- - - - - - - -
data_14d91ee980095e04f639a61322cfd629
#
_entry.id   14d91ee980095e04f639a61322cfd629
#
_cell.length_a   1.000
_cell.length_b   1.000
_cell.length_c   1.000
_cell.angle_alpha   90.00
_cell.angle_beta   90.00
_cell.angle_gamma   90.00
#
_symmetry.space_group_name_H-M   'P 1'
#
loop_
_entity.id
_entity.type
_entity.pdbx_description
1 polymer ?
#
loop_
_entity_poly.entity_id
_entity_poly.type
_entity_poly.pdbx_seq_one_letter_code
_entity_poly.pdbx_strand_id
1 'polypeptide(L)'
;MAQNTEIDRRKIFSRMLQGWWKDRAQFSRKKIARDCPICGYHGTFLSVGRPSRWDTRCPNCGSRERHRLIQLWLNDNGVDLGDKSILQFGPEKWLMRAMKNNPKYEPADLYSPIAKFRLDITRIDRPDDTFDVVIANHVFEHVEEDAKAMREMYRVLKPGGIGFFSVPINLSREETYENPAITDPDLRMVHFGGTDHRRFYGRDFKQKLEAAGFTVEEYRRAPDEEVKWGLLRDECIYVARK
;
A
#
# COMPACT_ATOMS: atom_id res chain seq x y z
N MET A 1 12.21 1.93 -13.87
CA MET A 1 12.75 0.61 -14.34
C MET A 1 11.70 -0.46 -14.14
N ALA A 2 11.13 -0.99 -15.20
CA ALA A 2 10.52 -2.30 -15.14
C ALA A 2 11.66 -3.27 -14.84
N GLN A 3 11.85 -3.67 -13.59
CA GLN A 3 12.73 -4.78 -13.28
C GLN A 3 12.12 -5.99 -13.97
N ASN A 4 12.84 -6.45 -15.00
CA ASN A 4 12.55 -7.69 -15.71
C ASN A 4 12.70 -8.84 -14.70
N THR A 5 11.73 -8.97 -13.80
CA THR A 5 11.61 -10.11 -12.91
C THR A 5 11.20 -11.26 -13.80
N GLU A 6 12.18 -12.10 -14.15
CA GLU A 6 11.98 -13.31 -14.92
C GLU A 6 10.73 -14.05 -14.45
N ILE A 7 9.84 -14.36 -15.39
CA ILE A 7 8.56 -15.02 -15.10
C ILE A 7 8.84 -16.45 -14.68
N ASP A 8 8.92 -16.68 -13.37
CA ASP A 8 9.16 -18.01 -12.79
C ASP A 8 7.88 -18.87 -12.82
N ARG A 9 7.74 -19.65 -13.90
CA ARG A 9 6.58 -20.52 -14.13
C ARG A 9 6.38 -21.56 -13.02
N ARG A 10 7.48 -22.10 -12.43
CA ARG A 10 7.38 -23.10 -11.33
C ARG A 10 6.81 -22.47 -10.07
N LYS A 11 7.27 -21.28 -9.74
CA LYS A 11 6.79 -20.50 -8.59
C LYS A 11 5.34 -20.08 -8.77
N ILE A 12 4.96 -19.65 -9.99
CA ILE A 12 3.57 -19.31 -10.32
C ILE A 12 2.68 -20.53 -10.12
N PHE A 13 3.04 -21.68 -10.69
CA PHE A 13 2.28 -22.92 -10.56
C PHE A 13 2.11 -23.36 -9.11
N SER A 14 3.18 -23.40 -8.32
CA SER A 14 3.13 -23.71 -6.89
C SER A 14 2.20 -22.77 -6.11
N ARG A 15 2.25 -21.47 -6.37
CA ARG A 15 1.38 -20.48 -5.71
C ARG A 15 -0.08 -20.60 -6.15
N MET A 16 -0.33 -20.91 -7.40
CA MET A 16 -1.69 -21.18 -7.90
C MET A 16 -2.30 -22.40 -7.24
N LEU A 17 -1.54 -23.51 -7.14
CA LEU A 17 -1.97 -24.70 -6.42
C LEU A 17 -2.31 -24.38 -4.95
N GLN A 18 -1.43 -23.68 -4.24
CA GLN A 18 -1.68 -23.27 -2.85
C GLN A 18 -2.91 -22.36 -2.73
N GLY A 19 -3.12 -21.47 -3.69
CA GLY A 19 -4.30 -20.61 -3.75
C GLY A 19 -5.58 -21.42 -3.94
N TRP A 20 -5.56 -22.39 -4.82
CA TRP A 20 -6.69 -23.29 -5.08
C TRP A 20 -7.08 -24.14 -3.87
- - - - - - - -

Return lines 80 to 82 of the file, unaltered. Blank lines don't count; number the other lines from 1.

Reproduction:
CA LEU A 17 -1.97 -24.70 -6.42
C LEU A 17 -2.31 -24.38 -4.95
N GLN A 18 -1.43 -23.68 -4.24